In addition, heat and smoke venting systems are often installed in facilities in order to discharge heat and smoke from a fire (Smith and Brook, 2013). This reduces the rate of fire spread, reduce the amount of smoke and maintain the temperature of a building. The control of heat and smoke within a facility assist prevent personnel from becoming disoriented. In a high rise building, automatic fire suppressions are highly used. These devices distribute water automatically on a fire either to distinguish it or to suppress its spread (Challinger, 2011). Over the years, the automatic fire suppression system has proven to be effective in protecting lives and assets. Other devices that are used to effectively suppress and distinguish fire include dry pipe systems, standalone fire suppressions, carbon dioxide systems and dry chemical systems to name a few (Levitt, 2011). The issue of fire and life safety system of the Facility Management is considered a shared responsibility of both the Facility Manager and the Security professional (Levitt, 2011). Security manager is required to understand life safety systems when conducting a security survey in order to ensure safety and security for personnel and property. On the other hand, the Facility Manager is required to understand the life and fire safety systems in designing security systems like access control. As a result of the evolving business realities, cost containment, quality control and speed-to-market accelerations will impact on the future concept of the facility management (Alder, 2005). The huge challenge of facility and security managers will be to integrate knowledge into technological advancement and security threats.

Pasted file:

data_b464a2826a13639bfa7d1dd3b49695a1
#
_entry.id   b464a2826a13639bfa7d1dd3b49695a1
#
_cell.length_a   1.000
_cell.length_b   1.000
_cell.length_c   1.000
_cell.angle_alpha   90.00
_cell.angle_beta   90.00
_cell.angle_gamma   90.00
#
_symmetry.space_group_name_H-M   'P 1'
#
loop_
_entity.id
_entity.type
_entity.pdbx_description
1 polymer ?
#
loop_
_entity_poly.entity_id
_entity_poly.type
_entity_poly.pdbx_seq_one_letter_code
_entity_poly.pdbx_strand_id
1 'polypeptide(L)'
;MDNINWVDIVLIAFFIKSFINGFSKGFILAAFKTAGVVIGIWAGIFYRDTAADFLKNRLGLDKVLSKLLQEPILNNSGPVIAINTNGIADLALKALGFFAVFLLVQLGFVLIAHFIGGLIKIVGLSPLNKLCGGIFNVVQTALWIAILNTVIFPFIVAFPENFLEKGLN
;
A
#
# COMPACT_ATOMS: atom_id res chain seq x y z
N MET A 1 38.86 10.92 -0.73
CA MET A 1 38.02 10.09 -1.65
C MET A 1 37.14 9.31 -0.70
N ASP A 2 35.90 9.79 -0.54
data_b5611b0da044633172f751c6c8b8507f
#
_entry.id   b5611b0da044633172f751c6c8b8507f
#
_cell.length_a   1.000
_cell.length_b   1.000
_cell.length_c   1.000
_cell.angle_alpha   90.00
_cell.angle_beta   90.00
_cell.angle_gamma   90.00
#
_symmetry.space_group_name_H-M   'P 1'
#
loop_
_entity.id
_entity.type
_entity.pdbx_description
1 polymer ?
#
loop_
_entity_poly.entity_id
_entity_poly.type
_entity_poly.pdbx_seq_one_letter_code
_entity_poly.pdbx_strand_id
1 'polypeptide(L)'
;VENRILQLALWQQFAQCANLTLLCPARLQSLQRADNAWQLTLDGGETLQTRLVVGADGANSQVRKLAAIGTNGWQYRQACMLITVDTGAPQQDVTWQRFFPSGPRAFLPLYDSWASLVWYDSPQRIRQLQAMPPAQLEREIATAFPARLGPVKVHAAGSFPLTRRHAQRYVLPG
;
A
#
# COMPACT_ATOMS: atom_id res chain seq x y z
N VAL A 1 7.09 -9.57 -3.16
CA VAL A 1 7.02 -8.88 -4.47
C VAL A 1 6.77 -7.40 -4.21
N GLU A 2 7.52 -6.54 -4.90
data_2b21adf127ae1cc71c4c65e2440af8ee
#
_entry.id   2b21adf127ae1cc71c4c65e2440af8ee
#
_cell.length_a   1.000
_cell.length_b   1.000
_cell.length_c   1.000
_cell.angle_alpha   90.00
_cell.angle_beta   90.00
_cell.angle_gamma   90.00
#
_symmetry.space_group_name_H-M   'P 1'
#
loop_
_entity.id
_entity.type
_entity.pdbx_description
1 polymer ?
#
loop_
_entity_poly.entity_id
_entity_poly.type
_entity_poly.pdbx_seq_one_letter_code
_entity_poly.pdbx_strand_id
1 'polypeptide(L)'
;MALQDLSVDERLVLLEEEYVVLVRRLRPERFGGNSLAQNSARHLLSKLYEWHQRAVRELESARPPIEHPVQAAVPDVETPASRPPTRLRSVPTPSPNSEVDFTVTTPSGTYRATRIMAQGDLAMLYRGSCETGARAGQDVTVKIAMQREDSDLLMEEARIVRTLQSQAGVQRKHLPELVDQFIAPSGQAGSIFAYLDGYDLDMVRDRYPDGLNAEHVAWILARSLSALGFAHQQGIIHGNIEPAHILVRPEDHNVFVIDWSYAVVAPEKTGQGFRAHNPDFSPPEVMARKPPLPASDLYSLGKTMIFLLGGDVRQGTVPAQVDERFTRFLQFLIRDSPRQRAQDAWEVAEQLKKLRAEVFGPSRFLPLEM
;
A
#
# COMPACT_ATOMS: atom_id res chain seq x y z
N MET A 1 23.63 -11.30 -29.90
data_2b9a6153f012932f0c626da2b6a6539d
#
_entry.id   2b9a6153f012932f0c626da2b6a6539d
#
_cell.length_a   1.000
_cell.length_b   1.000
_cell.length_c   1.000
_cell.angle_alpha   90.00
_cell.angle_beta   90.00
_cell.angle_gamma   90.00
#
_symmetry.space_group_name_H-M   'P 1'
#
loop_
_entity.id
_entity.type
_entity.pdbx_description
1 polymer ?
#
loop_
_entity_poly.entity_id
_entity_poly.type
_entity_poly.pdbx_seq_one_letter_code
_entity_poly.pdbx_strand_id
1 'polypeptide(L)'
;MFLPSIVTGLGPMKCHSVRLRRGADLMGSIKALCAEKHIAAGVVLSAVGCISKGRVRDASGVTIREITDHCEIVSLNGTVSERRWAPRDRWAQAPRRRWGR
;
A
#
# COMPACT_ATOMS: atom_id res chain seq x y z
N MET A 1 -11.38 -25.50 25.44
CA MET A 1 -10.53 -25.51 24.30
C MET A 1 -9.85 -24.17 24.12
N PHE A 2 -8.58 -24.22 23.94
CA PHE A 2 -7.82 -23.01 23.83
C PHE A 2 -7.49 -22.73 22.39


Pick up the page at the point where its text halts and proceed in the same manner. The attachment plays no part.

Facility manager

A facility manager is an individual who is responsible for coordinating and organizing employees and entities within a facility in order to ensure that work is done accordingly and help attain both bong-term and short-term objectives of a facility (Barrett and Baldry, 2003). The facility managers and have a role to play in a building management systems. They have different roles and responsibilities that ensure that both short and long-term objectives are met. Their roles and responsibilities include: they are responsible in planning all activities of their facilities. They do this by controlling schedules, managing any contract they have with their clients, formulating and developing work standards as well as carrying out evaluation of their employees and their external contractors. They also ensure that personnel are hired and well organized by implementing suitable policies and procedures that can be used to govern them (Bernard and Richard, 2003).